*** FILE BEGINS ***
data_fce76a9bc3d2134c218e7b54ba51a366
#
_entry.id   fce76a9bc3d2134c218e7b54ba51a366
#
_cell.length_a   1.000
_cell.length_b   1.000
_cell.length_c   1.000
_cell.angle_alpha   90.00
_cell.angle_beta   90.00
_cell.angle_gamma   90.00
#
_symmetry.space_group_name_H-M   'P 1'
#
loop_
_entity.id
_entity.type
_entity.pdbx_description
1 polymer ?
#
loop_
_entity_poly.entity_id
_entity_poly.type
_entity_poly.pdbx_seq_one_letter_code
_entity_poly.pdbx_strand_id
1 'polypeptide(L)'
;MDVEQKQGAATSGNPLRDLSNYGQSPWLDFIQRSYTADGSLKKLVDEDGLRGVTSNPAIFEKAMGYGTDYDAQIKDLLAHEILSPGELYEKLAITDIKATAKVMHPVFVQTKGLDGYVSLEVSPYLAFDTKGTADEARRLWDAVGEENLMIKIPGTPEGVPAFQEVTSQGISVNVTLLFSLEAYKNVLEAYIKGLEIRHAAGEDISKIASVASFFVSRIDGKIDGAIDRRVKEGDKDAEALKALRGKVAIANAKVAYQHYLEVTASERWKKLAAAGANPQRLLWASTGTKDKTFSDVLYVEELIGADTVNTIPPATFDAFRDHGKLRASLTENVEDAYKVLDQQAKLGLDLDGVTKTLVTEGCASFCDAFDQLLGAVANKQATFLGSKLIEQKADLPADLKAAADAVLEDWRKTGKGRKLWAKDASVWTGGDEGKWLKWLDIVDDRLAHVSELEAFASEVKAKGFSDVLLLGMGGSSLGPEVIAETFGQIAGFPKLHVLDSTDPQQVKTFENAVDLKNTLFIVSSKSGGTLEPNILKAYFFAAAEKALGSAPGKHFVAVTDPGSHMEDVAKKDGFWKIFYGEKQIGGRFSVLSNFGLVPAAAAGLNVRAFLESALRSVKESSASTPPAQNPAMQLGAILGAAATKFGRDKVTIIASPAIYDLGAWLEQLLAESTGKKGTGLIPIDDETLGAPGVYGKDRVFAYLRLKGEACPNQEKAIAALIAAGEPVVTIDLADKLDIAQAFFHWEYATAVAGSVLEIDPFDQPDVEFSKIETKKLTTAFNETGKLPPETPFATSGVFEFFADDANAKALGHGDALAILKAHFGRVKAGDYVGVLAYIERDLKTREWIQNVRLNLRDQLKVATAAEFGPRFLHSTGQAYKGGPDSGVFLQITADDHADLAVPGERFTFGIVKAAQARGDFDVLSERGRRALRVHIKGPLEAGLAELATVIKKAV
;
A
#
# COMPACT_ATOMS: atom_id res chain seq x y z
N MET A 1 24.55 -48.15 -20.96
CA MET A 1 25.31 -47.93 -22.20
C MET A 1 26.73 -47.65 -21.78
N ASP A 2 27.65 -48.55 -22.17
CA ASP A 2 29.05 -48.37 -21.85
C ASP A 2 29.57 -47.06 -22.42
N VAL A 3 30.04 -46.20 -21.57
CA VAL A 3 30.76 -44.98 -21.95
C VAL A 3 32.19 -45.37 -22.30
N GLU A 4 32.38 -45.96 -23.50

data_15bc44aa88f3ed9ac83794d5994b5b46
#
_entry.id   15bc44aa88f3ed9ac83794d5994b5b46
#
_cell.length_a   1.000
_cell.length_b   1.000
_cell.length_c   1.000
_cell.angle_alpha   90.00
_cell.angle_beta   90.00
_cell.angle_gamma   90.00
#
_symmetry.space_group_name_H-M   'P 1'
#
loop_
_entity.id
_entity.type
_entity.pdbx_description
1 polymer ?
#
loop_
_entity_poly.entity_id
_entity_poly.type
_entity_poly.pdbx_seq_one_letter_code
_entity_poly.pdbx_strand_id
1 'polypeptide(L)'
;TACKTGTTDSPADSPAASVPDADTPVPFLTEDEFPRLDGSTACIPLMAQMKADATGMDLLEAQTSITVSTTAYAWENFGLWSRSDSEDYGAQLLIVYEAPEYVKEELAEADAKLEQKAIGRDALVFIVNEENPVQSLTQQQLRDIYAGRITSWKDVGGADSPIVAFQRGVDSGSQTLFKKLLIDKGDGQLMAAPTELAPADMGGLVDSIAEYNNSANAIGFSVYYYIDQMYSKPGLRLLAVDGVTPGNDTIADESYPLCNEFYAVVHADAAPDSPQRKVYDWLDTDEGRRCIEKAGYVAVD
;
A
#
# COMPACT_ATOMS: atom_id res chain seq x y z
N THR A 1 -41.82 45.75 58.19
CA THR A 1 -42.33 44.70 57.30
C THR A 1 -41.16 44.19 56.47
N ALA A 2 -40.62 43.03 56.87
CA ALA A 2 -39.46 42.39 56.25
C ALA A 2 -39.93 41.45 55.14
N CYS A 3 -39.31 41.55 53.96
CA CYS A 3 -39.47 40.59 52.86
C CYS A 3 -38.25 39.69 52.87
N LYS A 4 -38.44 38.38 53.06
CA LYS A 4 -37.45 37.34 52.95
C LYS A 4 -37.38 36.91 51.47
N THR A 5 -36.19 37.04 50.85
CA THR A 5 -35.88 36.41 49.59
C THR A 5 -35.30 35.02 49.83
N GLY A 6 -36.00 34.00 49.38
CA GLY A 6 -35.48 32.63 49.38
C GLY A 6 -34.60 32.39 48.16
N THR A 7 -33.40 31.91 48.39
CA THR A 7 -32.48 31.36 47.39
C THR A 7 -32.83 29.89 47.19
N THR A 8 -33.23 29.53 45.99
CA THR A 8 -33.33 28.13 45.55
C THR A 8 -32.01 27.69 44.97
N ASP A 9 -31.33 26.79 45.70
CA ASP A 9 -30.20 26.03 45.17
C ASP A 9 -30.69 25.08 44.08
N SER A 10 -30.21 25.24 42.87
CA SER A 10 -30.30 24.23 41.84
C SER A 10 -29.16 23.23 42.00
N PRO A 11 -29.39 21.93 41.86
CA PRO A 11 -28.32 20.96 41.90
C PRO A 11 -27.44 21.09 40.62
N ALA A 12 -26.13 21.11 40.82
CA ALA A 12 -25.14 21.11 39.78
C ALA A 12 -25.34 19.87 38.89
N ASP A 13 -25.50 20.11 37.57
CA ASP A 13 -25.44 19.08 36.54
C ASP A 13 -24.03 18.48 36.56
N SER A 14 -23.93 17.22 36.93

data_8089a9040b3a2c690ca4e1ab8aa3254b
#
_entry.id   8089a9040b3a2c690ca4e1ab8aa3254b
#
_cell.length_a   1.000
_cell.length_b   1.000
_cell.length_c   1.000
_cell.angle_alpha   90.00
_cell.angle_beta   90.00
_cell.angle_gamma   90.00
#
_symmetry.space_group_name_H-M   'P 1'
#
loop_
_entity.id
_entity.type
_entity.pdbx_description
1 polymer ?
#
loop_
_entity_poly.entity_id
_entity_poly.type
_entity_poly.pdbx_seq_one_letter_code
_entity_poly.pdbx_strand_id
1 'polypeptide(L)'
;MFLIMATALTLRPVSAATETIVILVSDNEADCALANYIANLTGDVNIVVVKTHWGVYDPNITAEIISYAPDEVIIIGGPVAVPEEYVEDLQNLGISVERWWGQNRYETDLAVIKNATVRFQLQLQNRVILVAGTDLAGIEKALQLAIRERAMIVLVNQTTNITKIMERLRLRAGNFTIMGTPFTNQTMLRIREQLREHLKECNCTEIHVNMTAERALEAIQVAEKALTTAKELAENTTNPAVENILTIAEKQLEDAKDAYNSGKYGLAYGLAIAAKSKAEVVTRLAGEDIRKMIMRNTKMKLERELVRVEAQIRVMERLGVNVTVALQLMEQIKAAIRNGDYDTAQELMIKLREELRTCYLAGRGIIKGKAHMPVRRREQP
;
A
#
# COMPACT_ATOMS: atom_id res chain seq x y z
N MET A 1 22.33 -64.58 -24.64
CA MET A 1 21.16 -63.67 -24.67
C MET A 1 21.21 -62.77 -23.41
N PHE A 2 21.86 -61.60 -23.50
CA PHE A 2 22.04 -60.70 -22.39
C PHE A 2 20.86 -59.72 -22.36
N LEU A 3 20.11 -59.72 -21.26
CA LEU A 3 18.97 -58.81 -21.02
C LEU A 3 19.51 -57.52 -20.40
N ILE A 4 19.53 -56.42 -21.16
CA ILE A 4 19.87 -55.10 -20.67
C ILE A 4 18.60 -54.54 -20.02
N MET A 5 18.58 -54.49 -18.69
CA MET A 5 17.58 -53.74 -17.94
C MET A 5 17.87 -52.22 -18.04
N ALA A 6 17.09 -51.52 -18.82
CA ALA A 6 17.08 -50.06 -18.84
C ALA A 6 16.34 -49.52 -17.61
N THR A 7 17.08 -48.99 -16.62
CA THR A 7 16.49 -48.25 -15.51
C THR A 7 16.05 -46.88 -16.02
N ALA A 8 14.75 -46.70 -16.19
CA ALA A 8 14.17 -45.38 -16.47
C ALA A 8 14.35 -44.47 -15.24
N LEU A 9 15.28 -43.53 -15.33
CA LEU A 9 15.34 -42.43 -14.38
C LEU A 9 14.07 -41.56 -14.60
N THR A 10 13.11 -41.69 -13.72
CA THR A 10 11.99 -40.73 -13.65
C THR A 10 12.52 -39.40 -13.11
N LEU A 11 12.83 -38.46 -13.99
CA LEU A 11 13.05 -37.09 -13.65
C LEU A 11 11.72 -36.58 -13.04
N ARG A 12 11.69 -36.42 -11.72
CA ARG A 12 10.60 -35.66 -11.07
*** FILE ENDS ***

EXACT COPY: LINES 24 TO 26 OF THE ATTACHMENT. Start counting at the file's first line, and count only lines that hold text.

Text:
_entity_poly.pdbx_strand_id
1 'polypeptide(L)'
;MDVEQKQGAATSGNPLRDLSNYGQSPWLDFIQRSYTADGSLKKLVDEDGLRGVTSNPAIFEKAMGYGTDYDAQIKDLLAHEILSPGELYEKLAITDIKATAKVMHPVFVQTKGLDGYVSLEVSPYLAFDTKGTADEARRLWDAVGEENLMIKIPGTPEGVPAFQEVTSQGISVNVTLLFSLEAYKNVLEAYIKGLEIRHAAGEDISKIASVASFFVSRIDGKIDGAIDRRVKEGDKDAEALKALRGKVAIANAKVAYQHYLEVTASERWKKLAAAGANPQRLLWASTGTKDKTFSDVLYVEELIGADTVNTIPPATFDAFRDHGKLRASLTENVEDAYKVLDQQAKLGLDLDGVTKTLVTEGCASFCDAFDQLLGAVANKQATFLGSKLIEQKADLPADLKAAADAVLEDWRKTGKGRKLWAKDASVWTGGDEGKWLKWLDIVDDRLAHVSELEAFASEVKAKGFSDVLLLGMGGSSLGPEVIAETFGQIAGFPKLHVLDSTDPQQVKTFENAVDLKNTLFIVSSKSGGTLEPNILKAYFFAAAEKALGSAPGKHFVAVTDPGSHMEDVAKKDGFWKIFYGEKQIGGRFSVLSNFGLVPAAAAGLNVRAFLESALRSVKESSASTPPAQNPAMQLGAILGAAATKFGRDKVTIIASPAIYDLGAWLEQLLAESTGKKGTGLIPIDDETLGAPGVYGKDRVFAYLRLKGEACPNQEKAIAALIAAGEPVVTIDLADKLDIAQAFFHWEYATAVAGSVLEIDPFDQPDVEFSKIETKKLTTAFNETGKLPPETPFATSGVFEFFADDANAKALGHGDALAILKAHFGRVKAGDYVGVLAYIERDLKTREWIQNVRLNLRDQLKVATAAEFGPRFLHSTGQAYKGGPDSGVFLQITADDHADLAVPGERFTFGIVKAAQARGDFDVLSERGRRALRVHIKGPLEAGLAELATVIKKAV